At not quite 3 years old, my oldest daughter is too young for a conversation about depression. But after the suicides of two beloved celebrities in June, I’m growing impatient to talk with her about my own experience with the disorder.
Specifically, there are two things I learned in my senior year of college, which is when I finally sought treatment for the symptoms that felt like they were pushing me closer and closer to seriously harming myself. I felt drained of energy, I felt isolated and alone despite having many friends, and basic tasks and classwork began to feel like an insurmountable wall that would fall and crush me before I could ever climb over it.
I never attempted suicide but the idea, which had haunted me off and on for a couple of years, was now taking root and growing until I couldn’t stop thinking about it. It was like an earworm and oddly seductive; once I let it into my head, I couldn’t get rid of it.
On the advice of a friend, I sought counseling through the campus health center and began weekly sessions with a kind, intelligent woman who kept me from sinking deeper into the pit that seemed to have opened in my mind. She also concluded that I was clinically depressed, and together we spoke to the campus doctor, who prescribed an antidepressant and anti-anxiety medication.
The anti-anxiety prescription began to work immediately, as the doctor predicted, and by that same evening, I was at least able to finish some classwork that a day earlier had made me feel like I was drowning. In a few weeks, my overall mood and energy level had improved, in a few more weeks I felt energized and frequently cheerful.
Naturally, I count myself among the lucky ones. I’ve gone 13 years without a serious relapse, and my experience clearly pales in comparison to those who spend years or decades wrestling with their depression, who end up also battling addiction, or who don’t escape the siren-call of suicide.
But if my daughter (or her forthcoming sister, due later this summer) ever faces these feelings, if she finds herself sinking into a pit in her mind like I did, I want her to remember two things, two of the most important ideas that I carry with years later, even if they sound like they contradict each other.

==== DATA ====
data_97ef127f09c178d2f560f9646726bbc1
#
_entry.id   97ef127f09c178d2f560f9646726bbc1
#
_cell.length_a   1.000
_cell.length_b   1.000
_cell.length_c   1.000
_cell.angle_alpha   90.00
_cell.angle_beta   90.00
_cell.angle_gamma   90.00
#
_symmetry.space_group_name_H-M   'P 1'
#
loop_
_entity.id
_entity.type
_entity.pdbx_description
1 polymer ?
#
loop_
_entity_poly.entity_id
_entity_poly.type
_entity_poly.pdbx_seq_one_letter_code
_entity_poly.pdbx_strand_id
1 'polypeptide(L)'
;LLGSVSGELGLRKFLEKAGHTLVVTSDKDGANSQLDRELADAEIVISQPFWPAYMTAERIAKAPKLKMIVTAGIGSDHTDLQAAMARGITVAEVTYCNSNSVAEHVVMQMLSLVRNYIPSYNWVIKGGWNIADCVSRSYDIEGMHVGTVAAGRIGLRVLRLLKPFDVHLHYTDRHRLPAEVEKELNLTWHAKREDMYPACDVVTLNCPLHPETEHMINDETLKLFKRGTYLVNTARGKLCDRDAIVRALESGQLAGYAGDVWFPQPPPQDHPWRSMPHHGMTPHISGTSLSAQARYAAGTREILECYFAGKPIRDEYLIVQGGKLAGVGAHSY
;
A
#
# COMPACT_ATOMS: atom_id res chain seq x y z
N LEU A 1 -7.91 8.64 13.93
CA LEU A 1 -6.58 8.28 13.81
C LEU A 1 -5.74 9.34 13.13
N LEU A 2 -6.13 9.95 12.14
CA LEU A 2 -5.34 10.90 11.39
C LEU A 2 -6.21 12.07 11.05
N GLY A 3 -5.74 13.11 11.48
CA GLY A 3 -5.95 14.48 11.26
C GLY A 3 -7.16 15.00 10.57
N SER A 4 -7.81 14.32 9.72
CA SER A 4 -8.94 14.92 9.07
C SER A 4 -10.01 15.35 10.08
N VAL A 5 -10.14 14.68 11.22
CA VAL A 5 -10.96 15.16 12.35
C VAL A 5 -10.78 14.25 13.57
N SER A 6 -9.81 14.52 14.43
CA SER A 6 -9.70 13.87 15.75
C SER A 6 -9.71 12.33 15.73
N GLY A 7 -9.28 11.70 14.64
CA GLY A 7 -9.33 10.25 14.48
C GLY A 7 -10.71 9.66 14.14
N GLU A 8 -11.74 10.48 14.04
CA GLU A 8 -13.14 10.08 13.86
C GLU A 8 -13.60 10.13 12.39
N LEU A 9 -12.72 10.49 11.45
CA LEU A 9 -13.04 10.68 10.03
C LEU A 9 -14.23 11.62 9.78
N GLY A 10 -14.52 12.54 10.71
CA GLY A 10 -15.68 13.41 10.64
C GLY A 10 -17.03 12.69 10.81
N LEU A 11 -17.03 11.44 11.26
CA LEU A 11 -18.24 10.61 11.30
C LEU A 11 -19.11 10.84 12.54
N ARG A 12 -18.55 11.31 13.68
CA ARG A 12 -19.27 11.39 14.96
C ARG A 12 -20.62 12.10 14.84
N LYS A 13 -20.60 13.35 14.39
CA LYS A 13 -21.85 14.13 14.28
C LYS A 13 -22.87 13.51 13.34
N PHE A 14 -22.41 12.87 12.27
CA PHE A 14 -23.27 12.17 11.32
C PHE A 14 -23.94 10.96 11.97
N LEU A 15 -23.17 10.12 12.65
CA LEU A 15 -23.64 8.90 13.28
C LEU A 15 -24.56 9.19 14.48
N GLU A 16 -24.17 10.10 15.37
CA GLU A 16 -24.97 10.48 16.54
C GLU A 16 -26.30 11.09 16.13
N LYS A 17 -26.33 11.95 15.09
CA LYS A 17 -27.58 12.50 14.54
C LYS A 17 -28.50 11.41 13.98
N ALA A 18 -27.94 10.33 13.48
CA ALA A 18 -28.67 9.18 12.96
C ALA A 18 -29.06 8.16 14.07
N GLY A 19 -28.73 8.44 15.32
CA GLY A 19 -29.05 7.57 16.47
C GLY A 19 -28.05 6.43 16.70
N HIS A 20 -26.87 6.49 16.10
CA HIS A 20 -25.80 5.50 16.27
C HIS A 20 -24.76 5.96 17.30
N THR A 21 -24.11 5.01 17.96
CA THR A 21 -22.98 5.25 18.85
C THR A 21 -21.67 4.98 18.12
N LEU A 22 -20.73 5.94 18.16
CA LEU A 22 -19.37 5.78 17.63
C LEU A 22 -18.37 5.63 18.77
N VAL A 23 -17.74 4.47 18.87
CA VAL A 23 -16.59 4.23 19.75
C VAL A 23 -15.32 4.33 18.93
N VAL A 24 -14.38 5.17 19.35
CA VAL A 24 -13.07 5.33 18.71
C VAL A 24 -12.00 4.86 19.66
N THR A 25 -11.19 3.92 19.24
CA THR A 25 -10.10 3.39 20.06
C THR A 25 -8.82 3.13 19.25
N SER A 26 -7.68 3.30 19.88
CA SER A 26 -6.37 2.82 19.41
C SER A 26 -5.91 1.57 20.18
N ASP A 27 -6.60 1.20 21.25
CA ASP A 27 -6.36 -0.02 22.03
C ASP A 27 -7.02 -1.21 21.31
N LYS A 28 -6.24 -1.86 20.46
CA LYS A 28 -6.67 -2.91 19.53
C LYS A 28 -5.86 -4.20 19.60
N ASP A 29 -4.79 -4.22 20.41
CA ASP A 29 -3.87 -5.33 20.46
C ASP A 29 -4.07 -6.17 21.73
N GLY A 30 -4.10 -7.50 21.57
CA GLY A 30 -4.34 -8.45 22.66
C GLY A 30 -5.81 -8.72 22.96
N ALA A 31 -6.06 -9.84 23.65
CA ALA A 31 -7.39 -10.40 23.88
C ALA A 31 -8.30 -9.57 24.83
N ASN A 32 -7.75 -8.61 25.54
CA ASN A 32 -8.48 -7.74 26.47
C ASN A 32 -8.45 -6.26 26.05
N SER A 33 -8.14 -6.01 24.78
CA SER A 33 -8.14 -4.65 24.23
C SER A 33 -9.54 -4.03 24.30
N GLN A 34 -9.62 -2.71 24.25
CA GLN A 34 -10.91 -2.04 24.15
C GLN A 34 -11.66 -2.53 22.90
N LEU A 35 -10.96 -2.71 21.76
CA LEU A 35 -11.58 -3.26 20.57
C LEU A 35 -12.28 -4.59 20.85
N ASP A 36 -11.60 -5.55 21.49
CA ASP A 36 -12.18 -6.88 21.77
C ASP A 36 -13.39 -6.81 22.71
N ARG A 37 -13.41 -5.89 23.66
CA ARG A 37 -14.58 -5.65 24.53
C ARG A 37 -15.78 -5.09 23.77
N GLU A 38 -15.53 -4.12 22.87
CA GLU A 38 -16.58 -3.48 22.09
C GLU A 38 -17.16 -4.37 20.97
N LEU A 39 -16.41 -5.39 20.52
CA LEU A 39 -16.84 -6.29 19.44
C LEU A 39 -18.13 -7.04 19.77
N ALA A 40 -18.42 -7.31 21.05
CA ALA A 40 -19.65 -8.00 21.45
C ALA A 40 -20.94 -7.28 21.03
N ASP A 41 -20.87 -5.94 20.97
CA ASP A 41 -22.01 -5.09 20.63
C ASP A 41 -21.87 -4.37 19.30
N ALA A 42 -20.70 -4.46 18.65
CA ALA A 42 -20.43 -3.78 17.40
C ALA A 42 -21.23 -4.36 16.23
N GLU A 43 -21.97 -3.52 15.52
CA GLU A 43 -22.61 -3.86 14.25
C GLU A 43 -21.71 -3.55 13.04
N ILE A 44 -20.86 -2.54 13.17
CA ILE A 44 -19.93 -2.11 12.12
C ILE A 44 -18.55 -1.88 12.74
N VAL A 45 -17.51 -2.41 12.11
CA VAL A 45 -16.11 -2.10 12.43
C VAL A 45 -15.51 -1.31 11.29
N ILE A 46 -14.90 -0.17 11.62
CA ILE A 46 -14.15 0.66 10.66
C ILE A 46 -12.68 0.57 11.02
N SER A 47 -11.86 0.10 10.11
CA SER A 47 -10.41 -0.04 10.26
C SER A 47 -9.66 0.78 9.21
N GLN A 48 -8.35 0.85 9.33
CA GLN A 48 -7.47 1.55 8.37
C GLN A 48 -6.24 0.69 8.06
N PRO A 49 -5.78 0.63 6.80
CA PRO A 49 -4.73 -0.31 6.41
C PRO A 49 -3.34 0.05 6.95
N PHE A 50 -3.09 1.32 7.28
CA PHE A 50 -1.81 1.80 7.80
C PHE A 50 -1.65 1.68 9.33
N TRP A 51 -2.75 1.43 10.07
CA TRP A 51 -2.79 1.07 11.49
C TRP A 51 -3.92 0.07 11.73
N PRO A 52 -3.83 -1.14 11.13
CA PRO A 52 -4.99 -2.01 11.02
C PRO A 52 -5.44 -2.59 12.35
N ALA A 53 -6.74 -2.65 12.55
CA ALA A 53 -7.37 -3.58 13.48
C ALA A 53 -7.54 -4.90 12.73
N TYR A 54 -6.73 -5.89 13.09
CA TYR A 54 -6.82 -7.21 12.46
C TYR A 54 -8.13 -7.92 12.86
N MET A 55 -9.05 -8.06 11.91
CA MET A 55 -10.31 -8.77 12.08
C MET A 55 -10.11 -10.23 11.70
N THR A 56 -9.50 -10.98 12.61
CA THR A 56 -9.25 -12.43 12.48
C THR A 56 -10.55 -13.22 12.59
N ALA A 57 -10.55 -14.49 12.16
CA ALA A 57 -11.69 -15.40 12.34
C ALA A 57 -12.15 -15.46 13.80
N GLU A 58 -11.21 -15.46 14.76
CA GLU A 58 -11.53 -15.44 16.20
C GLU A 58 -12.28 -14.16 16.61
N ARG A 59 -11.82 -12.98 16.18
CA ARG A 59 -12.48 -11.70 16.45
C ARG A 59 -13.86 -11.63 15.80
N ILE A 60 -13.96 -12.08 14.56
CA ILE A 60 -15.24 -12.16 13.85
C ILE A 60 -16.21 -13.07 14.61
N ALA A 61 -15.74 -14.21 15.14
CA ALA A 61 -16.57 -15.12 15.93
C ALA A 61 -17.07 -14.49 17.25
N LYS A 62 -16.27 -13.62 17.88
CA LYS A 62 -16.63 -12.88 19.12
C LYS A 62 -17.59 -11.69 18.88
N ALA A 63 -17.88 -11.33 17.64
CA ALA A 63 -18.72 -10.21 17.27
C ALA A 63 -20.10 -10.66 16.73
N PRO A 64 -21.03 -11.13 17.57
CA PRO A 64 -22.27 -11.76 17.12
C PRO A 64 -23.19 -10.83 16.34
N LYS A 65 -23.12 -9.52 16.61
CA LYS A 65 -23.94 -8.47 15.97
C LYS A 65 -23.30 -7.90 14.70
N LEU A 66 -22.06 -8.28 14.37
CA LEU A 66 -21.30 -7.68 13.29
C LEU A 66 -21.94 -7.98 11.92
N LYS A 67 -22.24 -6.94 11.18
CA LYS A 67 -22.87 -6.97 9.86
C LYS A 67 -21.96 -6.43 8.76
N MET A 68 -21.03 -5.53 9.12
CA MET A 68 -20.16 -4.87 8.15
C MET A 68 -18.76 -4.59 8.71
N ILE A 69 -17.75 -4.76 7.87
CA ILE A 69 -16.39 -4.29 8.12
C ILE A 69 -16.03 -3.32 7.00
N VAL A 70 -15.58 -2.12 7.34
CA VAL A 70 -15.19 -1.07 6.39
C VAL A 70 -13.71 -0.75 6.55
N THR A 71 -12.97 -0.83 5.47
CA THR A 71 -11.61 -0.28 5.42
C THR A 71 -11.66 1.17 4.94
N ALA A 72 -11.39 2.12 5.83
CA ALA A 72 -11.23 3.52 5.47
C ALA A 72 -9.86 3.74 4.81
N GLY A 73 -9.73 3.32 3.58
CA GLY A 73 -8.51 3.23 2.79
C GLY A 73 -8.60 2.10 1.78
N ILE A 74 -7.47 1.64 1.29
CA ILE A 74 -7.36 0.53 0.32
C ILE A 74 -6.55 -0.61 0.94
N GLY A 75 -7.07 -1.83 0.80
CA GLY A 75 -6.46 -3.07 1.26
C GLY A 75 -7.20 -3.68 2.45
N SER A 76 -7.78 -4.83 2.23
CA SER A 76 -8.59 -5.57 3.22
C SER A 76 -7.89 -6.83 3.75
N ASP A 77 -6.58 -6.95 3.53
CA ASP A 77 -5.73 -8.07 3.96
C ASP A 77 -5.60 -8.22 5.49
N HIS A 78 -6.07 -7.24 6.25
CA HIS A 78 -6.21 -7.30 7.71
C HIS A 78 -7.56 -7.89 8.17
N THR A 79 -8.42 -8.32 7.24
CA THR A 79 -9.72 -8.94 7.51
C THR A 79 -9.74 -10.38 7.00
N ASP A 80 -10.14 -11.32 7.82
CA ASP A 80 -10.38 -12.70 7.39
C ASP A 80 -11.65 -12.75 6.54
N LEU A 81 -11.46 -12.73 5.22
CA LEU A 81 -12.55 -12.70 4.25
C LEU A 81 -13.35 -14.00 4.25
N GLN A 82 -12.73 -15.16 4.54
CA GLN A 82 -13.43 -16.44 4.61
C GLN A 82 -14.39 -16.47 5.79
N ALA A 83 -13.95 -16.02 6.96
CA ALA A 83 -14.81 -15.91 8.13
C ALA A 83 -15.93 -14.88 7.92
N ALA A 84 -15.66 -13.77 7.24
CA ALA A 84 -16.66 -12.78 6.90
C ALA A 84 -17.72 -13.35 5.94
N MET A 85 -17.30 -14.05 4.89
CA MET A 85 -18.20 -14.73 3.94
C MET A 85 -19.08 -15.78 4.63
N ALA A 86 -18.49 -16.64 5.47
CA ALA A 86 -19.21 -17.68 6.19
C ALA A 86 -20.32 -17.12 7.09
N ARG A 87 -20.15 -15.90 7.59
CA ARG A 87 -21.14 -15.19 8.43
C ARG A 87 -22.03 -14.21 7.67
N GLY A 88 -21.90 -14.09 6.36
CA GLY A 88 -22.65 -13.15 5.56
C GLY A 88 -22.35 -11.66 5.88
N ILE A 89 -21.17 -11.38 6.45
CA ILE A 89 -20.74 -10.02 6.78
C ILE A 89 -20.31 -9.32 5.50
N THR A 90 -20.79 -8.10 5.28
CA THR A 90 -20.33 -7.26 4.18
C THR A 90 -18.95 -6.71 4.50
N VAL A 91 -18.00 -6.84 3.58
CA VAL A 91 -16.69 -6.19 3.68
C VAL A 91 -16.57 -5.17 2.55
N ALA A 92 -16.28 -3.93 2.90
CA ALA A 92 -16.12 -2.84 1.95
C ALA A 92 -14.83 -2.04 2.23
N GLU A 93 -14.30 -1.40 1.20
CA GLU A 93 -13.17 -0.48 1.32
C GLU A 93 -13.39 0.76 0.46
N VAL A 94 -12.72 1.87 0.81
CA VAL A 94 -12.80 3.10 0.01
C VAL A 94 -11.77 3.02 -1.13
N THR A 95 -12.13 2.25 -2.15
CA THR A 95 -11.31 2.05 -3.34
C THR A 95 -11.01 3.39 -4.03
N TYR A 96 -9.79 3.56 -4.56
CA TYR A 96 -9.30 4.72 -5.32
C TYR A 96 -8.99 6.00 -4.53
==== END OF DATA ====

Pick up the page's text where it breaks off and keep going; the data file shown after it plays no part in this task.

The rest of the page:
First, what I was feeling was depression. It wasn’t a mystery and it wasn’t supernatural. It had a name, it had a definition and it had weaknesses. There were ways to overcome it, perhaps even destroy it.
Second, there was nothing wrong with me. The condition — the illness, the disorder, whatever you want to call it — was real and needed to be addressed, but it didn’t mean anything about me. I was not crazy. I was not broken. I wasn’t cursed to be unhappy or unfulfilled for the rest of my days. I’ve still done the things that I’ve wanted to do: I’ve traveled, I’ve had a career, I’ve written, I’ve loved and been loved.
There may not be a way to inoculate against depression. Maybe my daughters will never have these feelings, maybe my experience means they’ll be predisposed to have them, maybe nothing I do will have any effect. I don’t know. But I want to make sure they’re not afraid to talk about depression. That the idea of it isn’t frightening on its own. And I hope they’ll know that if they ever start to fall into that hole, I won’t let go of them.
For further information on depression or talking with your child about it, visit the American Academy of Pediatrics, aap.org.